Environment Systems and Decisions

, Volume 39, Issue 3, pp 269–280 | Cite as

Active learning in automated text classification: a case study exploring bias in predicted model performance metrics

  • Arun VargheseEmail author
  • Tao Hong
  • Chelsea Hunter
  • George Agyeman-Badu
  • Michelle Cawley


Machine learning has emerged as a cost-effective innovation to support systematic literature reviews in human health risk assessments and other contexts. Supervised machine learning approaches rely on a training dataset, a relatively small set of documents with human-annotated labels indicating their topic, to build models that automatically classify a larger set of unclassified documents. “Active” machine learning has been proposed as an approach that limits the cost of creating a training dataset by interactively and sequentially focussing on training only the most informative documents. We simulate active learning using a dataset of approximately 7000 abstracts from the scientific literature related to the chemical arsenic. The dataset was previously annotated by subject matter experts with regard to relevance to two topics relating to toxicology and risk assessment. We examine the performance of alternative sampling approaches to sequentially expanding the training dataset, specifically looking at uncertainty-based sampling and probability-based sampling. We discover that while such active learning methods can potentially reduce training dataset size compared to random sampling, predictions of model performance in active learning are likely to suffer from statistical bias that negates the method’s potential benefits. We discuss approaches and the extent to which the bias resulting from skewed sampling can be compensated. We propose a useful role for active learning in contexts in which the accuracy of model performance metrics is not critical and/or where it is beneficial to rapidly create a class-balanced training dataset.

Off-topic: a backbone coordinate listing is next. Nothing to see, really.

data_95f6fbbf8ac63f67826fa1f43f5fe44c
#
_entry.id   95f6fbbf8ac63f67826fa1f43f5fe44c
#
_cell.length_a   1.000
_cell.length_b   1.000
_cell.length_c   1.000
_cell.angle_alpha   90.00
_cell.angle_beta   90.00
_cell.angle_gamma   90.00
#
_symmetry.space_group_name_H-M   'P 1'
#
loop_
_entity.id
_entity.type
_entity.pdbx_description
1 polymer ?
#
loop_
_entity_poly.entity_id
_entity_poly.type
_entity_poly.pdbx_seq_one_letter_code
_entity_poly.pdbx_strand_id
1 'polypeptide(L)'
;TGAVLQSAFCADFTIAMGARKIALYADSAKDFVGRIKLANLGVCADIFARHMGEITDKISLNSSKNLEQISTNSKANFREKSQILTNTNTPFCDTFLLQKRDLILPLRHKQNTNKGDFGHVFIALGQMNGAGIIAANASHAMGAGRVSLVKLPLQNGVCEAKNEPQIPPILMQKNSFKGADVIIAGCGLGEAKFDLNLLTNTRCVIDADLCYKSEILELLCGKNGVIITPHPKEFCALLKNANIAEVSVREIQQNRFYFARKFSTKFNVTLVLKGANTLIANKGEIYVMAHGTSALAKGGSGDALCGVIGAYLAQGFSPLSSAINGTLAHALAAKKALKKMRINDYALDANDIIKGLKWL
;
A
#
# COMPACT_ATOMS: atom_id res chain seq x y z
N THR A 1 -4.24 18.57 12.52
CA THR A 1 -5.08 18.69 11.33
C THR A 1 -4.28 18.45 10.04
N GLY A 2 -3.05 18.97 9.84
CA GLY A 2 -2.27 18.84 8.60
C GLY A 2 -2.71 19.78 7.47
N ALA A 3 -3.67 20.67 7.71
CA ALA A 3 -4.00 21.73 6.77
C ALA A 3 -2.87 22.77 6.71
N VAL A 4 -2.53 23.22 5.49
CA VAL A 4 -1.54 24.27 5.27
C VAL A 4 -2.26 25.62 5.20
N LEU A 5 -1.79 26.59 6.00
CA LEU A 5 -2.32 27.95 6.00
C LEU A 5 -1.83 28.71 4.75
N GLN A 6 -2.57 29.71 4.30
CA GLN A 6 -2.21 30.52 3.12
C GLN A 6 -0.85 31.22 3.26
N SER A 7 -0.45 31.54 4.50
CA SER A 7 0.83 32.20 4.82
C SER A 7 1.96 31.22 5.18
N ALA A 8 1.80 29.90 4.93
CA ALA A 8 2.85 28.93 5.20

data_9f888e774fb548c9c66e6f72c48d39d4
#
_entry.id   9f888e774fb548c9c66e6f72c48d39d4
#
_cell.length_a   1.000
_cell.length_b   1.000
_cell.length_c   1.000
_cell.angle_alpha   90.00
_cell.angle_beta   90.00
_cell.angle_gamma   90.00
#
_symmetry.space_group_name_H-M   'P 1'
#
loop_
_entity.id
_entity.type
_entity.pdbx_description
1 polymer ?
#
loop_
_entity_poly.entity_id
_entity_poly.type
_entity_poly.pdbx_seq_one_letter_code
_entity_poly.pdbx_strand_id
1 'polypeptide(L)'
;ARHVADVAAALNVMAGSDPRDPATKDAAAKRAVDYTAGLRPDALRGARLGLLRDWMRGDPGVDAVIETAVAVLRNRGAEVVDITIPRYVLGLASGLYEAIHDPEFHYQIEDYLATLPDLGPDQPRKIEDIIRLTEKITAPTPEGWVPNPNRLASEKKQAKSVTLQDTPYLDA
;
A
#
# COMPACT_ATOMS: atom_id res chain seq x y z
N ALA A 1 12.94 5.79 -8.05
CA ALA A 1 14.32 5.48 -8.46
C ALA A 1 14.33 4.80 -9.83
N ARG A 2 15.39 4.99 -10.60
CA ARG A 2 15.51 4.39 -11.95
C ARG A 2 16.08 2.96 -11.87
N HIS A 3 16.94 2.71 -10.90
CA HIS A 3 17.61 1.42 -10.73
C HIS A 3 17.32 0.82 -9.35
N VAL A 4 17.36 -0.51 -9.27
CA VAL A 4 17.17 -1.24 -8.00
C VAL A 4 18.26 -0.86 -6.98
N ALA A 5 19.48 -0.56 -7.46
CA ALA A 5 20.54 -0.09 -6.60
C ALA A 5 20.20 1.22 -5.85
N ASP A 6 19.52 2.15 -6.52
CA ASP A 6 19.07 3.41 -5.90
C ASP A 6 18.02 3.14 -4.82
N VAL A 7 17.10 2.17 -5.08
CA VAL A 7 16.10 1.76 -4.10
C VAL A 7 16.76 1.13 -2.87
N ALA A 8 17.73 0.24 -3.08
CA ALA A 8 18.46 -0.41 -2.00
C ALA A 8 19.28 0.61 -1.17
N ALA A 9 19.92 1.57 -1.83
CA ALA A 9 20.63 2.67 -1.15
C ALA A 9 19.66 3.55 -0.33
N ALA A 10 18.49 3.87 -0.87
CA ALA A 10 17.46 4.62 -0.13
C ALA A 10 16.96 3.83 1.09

Literature review Systematic review Automated document classification Machine learning Active learning Natural language processing 



The development of the methods presented here was fully supported by ICF. The results presented here were generated for the purposes of this paper alone. We thank Gregory Carter for review and helpful comments.

Supplementary material

10669_2019_9717_MOESM1_ESM.docx (69 kb)
The supplementary data include 18 tables that correspond to the results generated in the simulations summarized as trends in Figs. 2–5. In the interests of brevity, these tables present simulation results only up to the point where the actual omission fraction of relevant documents in less than the required threshold of 0.05. Each table is supplied with a proposed interpretation of apparent trends in the context of the theoretical discussions in Section 2. Supplementary material 1 (DOCX 68 KB)


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Copyright information

© Springer Science+Business Media, LLC, part of Springer Nature 2019

Authors and Affiliations

  1. 1.ICFDurhamUSA
  2. 2.Health Sciences Library, Clinical Academic and Research EngagementUniversity of North CarolinaChapel HillUSA

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